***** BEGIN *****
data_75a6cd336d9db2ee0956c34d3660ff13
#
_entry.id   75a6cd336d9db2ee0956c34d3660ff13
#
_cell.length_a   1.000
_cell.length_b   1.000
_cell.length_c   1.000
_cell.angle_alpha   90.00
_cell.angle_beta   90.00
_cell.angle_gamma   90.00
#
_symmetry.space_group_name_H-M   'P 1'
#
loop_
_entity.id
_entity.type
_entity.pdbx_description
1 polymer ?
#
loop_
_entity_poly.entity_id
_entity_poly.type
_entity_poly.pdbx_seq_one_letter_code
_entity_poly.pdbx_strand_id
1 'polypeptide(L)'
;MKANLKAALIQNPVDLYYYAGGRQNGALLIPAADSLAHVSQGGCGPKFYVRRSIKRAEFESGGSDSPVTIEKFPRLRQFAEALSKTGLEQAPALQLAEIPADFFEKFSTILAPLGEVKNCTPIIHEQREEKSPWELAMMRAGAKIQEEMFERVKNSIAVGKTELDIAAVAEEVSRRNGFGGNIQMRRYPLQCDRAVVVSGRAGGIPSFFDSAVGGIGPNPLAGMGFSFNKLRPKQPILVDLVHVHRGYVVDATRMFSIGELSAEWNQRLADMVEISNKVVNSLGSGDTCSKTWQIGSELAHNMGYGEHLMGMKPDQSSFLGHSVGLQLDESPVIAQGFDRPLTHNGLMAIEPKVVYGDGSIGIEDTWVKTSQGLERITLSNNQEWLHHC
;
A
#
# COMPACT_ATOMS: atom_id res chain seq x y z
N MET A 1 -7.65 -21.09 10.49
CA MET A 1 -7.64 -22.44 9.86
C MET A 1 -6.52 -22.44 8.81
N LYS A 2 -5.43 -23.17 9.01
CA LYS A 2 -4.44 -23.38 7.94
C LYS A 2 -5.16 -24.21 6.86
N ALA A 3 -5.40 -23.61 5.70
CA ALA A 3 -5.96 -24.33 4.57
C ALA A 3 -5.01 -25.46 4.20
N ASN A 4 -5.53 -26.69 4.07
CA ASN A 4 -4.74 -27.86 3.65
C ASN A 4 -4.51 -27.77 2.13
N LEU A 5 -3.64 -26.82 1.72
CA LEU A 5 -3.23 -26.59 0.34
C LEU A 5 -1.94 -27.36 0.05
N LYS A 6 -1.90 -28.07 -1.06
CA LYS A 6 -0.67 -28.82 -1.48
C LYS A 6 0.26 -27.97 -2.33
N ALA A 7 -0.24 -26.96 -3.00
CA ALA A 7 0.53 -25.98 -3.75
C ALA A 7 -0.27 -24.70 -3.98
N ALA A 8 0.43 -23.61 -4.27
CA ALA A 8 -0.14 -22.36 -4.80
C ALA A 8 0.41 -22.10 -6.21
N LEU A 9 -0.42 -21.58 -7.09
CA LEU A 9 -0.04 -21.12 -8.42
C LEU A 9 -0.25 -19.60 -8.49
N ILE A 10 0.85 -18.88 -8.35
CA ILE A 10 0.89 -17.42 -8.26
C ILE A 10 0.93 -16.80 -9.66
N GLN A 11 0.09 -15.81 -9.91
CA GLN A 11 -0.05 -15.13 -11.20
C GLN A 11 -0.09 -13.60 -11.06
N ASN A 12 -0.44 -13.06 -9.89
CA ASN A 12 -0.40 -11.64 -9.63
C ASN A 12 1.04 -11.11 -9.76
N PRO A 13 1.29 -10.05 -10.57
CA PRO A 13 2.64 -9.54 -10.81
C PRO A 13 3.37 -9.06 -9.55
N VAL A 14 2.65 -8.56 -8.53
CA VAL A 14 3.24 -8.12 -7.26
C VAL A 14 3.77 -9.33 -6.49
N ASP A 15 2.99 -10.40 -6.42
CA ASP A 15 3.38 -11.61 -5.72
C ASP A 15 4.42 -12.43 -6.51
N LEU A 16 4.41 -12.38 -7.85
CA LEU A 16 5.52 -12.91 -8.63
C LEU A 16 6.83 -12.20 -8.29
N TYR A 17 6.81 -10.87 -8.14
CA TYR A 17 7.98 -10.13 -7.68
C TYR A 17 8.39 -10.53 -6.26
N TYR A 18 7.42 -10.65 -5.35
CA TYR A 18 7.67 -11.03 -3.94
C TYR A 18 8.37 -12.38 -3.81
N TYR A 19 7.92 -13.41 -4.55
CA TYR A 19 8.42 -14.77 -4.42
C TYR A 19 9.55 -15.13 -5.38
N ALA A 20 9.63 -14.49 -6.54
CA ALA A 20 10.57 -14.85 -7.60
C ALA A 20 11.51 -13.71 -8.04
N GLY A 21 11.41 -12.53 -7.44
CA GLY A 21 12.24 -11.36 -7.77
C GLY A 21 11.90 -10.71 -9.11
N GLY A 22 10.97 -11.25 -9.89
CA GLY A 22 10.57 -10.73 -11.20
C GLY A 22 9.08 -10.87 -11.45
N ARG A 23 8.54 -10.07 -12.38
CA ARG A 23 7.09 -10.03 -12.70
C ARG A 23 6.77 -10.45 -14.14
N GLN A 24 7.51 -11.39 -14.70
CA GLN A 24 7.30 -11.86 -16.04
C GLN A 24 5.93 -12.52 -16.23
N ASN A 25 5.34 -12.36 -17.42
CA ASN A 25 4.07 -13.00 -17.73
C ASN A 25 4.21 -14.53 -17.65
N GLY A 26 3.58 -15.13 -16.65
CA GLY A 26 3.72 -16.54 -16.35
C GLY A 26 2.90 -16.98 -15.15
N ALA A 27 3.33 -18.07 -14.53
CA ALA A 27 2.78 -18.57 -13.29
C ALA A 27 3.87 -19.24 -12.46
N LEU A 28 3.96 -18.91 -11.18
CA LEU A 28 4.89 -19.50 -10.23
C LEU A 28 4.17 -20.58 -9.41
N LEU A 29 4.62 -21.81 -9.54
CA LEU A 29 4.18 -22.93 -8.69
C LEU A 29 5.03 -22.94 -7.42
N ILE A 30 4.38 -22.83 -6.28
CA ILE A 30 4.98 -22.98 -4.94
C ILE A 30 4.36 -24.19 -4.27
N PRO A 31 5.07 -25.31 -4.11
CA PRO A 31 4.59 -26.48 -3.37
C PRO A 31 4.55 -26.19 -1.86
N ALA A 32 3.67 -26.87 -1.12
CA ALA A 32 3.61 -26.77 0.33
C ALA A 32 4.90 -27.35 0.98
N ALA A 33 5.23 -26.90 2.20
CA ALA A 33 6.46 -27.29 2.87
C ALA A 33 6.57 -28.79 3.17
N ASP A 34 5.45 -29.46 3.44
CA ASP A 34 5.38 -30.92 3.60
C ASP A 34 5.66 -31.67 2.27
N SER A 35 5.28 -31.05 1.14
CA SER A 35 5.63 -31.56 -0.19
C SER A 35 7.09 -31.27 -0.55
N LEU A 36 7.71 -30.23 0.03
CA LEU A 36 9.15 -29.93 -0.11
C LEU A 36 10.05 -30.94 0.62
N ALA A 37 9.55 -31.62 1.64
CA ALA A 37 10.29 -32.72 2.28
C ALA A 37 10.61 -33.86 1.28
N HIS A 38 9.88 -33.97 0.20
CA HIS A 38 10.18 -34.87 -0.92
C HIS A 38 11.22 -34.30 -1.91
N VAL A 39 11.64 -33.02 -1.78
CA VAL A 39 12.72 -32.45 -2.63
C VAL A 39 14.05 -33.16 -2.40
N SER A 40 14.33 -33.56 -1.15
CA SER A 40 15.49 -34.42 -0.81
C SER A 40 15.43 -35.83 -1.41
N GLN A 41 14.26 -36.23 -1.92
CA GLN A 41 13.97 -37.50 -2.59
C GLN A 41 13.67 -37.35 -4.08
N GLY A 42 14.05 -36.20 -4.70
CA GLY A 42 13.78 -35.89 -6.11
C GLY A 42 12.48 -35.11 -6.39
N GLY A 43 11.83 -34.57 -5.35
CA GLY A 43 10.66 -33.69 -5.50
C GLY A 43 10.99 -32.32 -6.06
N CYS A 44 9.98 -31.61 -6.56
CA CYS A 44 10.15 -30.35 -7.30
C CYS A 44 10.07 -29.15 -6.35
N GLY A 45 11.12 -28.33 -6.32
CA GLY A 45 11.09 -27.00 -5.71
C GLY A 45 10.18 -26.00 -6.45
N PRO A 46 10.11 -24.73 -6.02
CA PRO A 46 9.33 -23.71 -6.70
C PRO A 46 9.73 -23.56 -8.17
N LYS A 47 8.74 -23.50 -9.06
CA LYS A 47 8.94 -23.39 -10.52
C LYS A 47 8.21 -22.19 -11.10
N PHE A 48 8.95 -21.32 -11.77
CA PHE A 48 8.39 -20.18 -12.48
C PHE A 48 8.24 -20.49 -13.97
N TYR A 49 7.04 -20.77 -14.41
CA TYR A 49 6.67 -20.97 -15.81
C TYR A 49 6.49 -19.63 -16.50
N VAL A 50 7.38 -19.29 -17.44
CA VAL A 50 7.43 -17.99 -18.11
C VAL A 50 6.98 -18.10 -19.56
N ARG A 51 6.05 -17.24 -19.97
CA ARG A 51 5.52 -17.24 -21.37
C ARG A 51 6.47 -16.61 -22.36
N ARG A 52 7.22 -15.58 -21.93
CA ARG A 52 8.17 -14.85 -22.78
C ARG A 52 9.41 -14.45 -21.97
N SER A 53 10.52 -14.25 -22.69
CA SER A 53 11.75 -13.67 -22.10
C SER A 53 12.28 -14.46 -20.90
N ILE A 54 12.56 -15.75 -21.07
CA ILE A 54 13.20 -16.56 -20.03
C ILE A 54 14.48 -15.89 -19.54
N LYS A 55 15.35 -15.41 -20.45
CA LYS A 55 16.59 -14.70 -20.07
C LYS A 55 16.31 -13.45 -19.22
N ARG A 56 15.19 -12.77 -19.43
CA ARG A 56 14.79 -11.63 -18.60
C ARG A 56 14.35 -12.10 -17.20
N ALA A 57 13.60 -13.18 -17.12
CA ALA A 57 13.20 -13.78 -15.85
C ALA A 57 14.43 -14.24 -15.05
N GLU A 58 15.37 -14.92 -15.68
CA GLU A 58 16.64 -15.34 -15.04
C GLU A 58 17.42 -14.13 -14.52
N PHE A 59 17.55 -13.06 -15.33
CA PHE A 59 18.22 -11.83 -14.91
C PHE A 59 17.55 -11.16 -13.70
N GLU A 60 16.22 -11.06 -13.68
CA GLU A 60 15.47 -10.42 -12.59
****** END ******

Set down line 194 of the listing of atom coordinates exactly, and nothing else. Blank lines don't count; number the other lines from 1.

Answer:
CA LYS A 55 16.59 -14.70 -20.07